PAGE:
For the first official installment of the Science Fiction and Fantasy Book Cover Review, we’re going to take a look at some of the covers for the current Hugo Award nominees. (The winner of the Hugo for Best Novel will be announced this Saturday, August 9, at the World Science Fiction Convention in Denver.)
Since a quick look at the first post in this series (which includes the rules of the game) will remind readers that I’ve said that I won’t personally be reviewing Tor books in this space due to conflict of interest, I’ve decided to concentrate on the non-Tor books, and limit myself to very brief mentions of the two Tor nominees. Since I’m reviewing multiple books on this first outing, I figured I’d split the post into five segments, to be published one at a time over the course of the week leading up to Worldcon (five books, five days in the week--I love it when a plan comes together!). The last two posts will be the Tor books, and these will be mostly a space for people to chime in via the comments--unless someone outside Tor wants to use the previous posts as a model and submit a detailed critique of these two books. I’d need those by Wednesday night, kthx!
The Yiddish Policemen’s Union by Michael Chabon
(U.S.: HarperCollins; U.K.: Fourth Estate)
U.S. Edition Design & illustration by Will Staehle
U.K. Edition Designer unknown.
A Chandleresque murder-mystery/alternate-history set in the present day of a world in which a temporary settlement for European Jewish refugees was established in Alaska in 1941, and the postwar state of Israel failed to survive its struggle for independence in 1948.
Overall, Staehle does a fantastic job of imbuing the Pacific Northwest/Inuit totemic iconography used on the cover with a distinctly Jewish flavor, without going overboard. It would have been very easy to overuse the Star of David as a design element. As it is, it’s there, and it communicates what it needs to communicate, but it doesn’t take over the layout, as very recognizable icons tend to do if given too much prominence. Additionally, it’s not the star of David that we normally associate with a Jewish state (eg: the flag of Israel), so it creates a little bit of ambiguity in that respect. The gun, the bullets, the skull, and the cityscape all clue the prospective buyer into the fact that this is a crime novel, again without overtaking the entire design, which in turn helps to communicate the fact that the book is a mash-up of ideas, as alternate histories usually are. Although the cover is packed with graphic ornaments, it doesn't feel too “busy,” mainly due to the large field of black in the center of the layout (which also implies the long nights of Alaska), and the lack of heavy type.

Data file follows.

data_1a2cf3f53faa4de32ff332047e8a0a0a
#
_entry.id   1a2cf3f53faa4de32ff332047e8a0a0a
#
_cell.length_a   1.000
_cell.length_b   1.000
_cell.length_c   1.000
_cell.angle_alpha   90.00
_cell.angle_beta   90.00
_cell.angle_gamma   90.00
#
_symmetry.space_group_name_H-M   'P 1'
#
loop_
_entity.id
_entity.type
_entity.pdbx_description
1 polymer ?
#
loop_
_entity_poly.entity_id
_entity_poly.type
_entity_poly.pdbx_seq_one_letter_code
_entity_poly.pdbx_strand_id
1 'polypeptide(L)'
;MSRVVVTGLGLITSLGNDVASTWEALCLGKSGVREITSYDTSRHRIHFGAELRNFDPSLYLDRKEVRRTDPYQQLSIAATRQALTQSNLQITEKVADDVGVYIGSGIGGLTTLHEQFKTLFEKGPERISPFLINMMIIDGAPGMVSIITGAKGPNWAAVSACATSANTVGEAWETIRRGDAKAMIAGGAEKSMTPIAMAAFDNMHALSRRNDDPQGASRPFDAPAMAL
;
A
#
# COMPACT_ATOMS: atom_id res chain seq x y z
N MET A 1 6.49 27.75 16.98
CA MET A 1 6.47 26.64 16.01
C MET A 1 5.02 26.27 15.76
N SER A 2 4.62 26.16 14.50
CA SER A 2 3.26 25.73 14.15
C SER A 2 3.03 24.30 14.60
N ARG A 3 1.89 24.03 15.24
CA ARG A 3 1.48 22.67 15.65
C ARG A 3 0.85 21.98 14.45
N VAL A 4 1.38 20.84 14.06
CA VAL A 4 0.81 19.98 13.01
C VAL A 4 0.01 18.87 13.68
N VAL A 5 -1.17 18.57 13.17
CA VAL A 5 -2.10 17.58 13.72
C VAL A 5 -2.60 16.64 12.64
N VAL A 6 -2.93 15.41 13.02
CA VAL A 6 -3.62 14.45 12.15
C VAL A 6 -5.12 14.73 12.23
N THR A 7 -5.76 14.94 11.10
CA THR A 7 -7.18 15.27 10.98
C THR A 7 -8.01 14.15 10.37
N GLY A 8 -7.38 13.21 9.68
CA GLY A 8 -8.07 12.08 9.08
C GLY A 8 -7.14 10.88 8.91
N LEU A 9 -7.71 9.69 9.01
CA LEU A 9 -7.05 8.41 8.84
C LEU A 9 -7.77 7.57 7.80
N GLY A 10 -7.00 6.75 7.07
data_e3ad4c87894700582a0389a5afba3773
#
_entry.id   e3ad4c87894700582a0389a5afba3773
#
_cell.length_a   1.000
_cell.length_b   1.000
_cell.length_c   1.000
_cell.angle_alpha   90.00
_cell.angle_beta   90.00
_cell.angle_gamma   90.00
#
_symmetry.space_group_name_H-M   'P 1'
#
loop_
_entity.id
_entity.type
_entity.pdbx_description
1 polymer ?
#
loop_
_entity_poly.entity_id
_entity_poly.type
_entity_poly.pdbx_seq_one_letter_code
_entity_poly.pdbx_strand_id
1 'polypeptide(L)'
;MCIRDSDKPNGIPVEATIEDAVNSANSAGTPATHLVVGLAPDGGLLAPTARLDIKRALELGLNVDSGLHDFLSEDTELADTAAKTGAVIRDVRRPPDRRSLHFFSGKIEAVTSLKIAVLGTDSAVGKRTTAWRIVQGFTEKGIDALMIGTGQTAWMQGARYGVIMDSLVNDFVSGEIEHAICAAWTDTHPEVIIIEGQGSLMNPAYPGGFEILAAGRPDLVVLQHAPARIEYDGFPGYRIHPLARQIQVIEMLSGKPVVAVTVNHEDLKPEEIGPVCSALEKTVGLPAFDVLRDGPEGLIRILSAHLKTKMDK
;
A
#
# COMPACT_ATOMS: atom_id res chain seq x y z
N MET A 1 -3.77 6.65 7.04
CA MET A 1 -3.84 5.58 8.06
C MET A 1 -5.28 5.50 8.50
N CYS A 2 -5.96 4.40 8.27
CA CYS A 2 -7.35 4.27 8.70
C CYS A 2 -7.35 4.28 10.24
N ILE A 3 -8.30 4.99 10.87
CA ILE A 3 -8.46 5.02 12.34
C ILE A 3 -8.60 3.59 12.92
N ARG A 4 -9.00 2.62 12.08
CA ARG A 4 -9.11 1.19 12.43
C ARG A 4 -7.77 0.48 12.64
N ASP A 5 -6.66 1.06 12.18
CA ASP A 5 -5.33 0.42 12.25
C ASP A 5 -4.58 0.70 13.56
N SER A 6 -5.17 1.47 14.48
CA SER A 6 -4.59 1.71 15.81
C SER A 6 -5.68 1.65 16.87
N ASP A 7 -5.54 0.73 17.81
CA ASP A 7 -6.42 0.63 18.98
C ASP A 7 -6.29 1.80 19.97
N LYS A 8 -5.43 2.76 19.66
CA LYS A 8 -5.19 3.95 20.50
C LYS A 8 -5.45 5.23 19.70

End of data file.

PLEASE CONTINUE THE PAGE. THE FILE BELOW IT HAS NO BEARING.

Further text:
The most prominent typographic element, the author’s name, stands out due to its being knocked out to white, more so than due to its size. The title is set in an outlined face, which helps settle it into a very defined position within the typographical hierarchy. Had the title been a solid color, it probably would have competed too much with the author’s name for prominence, despite its smaller size. As designed, the first typographical element to catch your eye is the author’s name (surely a requirement of the sales department, and not a bad one at that), which then leads you directly to the white “the” in the title. While the words “Sitka” and “Alaska” feel a bit unnecessary and incidental at first glance, they do help to give a reason for including the bright band in which they’re placed, which does serve a very necessary function: it provides a bit of balance to the composition, which would otherwise be too red-heavy on the bottom.
Limiting the color palette to two colors along with black gives the entire thing a very graphic, very crime-novel look, but making those two colors bright and day-glo firmly grounds the book in these (post) modern times, not to mention making it positively pop off the shelves when face-out.
Speaking of shelf placement, the spine on this book deserves a serious tip of the hat. The typesetting is beautiful, and--as Joseph Sullivan mentions on his post about this spine in his Book Design Review blog-- the fact that the text reads as a complete sentence is a novel (no pun intended) and welcome surprise.
As an added bonus, Harper has issued a limited edition hardcover, complete with silkscreened,
wooden slipcase featuring a faux-wood finish. The design of the slipcase complements the book very nicely, and the choice of material further reinforces the craft-ish nature of the Inuit iconography.
The U.K. version of this book sports a very different approach, concentrating mainly on the noir-ish aspects of the book. While competent, it positively pales in comparison to the U.S. edition, and garners a big ol’ “meh” in my book.
Special thanks to Jamie Stafford-Hill for links and commentary.
Tomorrow, we’ll tackle Halting State by Charles Stross.